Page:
Conjecture B
. [24] Let and be positive integers where and . We have
In [15], it has been shown that if and is sufficiently large, then for the aforementioned conjecture holds.
This paper is organized as follows. In Section 1, we set up notations and terminologies. Section 2 will be concerned with Tucker’s lemma and its generalizations. In Section , we introduce the alternation number of hypergraphs, and in view of Tucker lemma, we present a lower bound for chromatic number of hypergraphs. This lower bound improves the wellknow Dol’nikovKříž lower bound (Theoreme A). In fact, the alternation number of a hypergraph can be considered as a generalization of colorability defect of hypergraphs. Section 4 is devoted to multiple Kneser hypergraphs. In this section, we determine the chromatic number of some multiple Kneser hypergraphs. In particular, we present a generalization of a result of Alon et al. [2] about chromatic number of Kneser hypergraphs. In Section 5, we extend Meunier’s result and it is shown that for any positive integers and , if is an even integer or , then for Schrijver hypergraph , we have . In the last Section, in view of TuckerKy Fan’s Lemma, we prove a colorfultype result which confirms the existence of a completely multicolored complete bipartite graph in any coloring of a graph in terms of its alternation number.
2 Tucker’s Lemma and Its Generalizations
In this section, we present Tucker’s lemma and some of its generalizations. In fact, Tucker’s lemma is a combinatorial version of the BorsukUlam theorem with several interesting applications. For more about BursukUlam’s theorem and Tucker’s lemma, see [20].
Throughout this paper, for any positive integer , let be a set of size where . Moreover, when is a prime integer, we assume that is a cyclic group of order and generator , i.e., . In particular, when , we set . Consider a ground set such that and . Assume that is a sequence of . The subsequence () is said to be an alternating sequence if any two consecutive terms in this subsequence are different. We denote by the size of a longest alternating subsequence of nonzero terms in . For instance, if and , then .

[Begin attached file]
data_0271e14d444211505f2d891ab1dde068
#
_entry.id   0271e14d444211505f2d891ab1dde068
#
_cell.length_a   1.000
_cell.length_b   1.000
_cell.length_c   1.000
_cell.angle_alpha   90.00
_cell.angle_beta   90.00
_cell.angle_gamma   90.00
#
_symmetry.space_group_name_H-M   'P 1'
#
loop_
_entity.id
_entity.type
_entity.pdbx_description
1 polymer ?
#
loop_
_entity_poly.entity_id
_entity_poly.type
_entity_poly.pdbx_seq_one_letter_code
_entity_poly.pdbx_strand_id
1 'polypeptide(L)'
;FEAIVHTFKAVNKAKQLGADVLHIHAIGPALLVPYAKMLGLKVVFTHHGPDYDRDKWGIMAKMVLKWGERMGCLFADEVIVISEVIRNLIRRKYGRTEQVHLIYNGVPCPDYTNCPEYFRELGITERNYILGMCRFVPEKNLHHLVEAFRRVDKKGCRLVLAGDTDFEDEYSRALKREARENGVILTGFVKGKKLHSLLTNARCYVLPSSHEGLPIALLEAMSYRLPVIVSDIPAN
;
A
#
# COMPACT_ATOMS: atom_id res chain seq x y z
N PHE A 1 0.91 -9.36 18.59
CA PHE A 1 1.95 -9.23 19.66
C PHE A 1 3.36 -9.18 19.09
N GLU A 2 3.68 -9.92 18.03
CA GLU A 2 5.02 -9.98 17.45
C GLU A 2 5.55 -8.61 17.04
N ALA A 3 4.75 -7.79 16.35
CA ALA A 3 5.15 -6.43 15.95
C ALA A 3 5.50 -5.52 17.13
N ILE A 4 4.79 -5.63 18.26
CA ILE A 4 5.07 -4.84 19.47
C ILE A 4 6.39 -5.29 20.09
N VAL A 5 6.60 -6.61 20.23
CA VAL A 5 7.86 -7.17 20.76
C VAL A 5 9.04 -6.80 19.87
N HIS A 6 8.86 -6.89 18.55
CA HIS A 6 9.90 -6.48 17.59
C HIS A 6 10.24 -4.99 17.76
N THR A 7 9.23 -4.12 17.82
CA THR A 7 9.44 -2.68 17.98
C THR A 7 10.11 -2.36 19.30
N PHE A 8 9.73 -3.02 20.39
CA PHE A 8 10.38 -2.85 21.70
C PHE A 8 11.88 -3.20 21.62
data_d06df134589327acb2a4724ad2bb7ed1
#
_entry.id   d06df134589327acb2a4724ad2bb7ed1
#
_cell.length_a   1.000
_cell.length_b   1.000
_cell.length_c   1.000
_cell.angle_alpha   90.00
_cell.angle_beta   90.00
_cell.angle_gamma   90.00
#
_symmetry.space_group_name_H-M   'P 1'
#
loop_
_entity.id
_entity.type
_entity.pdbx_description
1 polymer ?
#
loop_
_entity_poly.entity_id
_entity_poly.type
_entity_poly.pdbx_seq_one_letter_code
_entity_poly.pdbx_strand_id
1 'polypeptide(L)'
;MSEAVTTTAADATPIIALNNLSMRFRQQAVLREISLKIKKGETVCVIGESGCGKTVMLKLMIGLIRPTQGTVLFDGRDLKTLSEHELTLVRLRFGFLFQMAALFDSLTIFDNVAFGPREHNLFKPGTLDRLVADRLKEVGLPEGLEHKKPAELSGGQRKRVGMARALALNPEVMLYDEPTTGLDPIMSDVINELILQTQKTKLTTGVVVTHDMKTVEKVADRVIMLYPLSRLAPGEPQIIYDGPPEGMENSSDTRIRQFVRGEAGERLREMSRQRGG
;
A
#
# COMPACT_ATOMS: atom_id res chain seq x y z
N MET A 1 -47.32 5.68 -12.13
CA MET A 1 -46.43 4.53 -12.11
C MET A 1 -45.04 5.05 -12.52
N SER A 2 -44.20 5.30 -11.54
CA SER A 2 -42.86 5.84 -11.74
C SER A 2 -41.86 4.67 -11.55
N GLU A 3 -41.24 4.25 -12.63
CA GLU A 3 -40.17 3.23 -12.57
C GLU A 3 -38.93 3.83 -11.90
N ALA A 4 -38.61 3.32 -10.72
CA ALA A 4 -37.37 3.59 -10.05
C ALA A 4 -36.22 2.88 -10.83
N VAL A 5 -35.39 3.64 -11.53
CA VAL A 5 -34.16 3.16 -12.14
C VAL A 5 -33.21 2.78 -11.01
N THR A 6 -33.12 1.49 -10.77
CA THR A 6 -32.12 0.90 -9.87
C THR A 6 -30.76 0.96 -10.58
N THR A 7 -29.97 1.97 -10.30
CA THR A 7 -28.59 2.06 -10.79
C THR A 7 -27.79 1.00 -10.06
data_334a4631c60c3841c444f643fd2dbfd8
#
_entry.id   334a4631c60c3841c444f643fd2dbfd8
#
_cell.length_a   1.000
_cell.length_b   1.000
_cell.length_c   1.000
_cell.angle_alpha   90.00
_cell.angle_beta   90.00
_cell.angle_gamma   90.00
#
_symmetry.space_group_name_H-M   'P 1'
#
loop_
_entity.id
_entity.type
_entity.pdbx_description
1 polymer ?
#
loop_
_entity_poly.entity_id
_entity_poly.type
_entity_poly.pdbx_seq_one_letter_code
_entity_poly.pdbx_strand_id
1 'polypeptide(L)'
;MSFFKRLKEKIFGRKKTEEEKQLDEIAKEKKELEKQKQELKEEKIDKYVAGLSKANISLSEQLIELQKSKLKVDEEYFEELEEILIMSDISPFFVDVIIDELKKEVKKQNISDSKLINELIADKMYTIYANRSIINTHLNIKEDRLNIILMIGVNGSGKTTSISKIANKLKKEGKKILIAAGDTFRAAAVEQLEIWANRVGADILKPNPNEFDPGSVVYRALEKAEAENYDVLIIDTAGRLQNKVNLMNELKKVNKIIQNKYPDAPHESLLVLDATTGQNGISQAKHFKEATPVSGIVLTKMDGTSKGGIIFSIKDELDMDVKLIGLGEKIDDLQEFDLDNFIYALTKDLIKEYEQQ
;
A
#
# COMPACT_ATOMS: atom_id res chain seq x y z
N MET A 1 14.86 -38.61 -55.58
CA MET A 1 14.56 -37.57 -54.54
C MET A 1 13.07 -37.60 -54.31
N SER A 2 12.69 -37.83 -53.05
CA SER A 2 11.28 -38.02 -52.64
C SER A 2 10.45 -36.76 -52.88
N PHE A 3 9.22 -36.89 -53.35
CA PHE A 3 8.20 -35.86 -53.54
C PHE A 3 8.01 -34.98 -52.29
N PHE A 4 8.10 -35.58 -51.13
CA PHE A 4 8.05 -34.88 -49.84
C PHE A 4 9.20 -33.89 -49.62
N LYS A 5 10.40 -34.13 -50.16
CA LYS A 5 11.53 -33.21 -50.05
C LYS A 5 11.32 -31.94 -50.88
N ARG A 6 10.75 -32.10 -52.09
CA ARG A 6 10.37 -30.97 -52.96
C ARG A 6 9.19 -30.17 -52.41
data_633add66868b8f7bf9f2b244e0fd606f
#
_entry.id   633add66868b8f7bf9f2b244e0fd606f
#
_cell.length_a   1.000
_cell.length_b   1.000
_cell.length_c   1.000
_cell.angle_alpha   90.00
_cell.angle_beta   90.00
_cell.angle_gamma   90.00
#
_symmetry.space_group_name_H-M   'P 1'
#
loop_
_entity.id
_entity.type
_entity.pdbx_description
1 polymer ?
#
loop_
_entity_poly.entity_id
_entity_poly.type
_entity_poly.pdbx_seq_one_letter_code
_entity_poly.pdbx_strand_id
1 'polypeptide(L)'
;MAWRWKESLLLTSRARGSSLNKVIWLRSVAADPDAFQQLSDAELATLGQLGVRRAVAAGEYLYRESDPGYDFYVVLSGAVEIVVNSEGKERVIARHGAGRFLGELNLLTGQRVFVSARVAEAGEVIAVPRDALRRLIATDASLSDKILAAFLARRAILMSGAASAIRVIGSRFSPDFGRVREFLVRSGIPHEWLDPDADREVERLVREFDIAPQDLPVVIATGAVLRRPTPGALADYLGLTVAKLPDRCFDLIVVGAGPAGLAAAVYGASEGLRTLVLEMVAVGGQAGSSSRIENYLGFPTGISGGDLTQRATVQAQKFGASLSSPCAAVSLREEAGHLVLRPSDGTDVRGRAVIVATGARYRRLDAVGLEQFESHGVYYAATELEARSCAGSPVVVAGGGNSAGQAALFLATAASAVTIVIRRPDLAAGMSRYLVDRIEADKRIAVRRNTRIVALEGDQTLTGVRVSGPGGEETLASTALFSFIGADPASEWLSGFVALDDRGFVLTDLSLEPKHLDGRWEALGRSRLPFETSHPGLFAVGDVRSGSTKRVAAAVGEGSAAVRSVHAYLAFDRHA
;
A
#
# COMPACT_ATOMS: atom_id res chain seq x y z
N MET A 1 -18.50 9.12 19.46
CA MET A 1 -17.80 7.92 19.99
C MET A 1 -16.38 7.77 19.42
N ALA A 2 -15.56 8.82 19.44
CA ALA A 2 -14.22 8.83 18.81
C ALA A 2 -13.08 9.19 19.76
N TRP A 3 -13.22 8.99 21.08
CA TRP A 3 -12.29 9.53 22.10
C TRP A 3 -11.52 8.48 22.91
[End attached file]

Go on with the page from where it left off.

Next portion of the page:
One can consider as the set of all singed subsets of , that is, the family of all of disjoint subsets of . Precisely, for and , we define . Throughout of this paper, for any , we use these representations interchangeably, i.e., or . Assume . By , we mean for each . Note that if , then any alternating subsequence of is also an alternating subsequence of and therefore . Also, note that if the first nonzero term in is , then any alternating subsequence of of maximum length begins with and also, we can conclude that contains the smallest integer. For a permutation of , by , we denote the length of a longest alternating subsequence of nonzero signs in , i.e., . In this terminology, is the same as , where is the identity permutation. Now, we are in a position to introduce Tucker’s lemma.
Lemma A
. (Tucker’s lemma [31] ) Suppose that is a positive integer and . Also, assume that for any signed set , we have . Then, there exist two signed sets and such that and also .
There exist several interesting applications of Tucker’s lemma in combinatorics. Among them, one can consider a combinatorial proof for LovászKneser’s Theorem by Matousek [21]. Also, there are various generalizations of Tucker’s lemma. Next lemma is a combinatorial variant of Tucker Lemma proved and modified in [34] and [24], respectively.
Lemma B
. (Tucker Lemma) Suppose that and are nonnegative integers, where , , and is a prime number. Also, let
be a map satisfying the following properties:

is a equivariant map, that is, for each , we have ;

for all , if , then ;

for all , if , then the ’s are not pairwise distinct for .
Then .
Another interesting generalization of the BorsukUlam theorem is Ky Fan’s lemma [10]. This lemma has been used in some papers to study some coloring properties of graphs, see [5, 12] .
Lemma C
. (TuckerKy Fan’s lemma [10]) Assume that and are positive integers and satisfying the following properties:

for any , we have (a equivariant map)

there are no any two signed sets and such that and .
Then there are signed sets such that where . In particular .
3 An Improvement of Dol’nikovKříž Theorem
For a hypergraph , a permutation of (a linear ordering of ), and positive integers and , set to be the largest integer such that there exists an with and that the chromatic number of hypergraph is at most . Indeed, is the largest integer such that there exists an with and none of the ’s contain any member of . For instance, one can see that . Also, hereafter, is denoted by . Now, set . Also, is termed the alternation number of (with respect to ) and the first alternation number of is denoted by . In this terminology, one can see that if , then .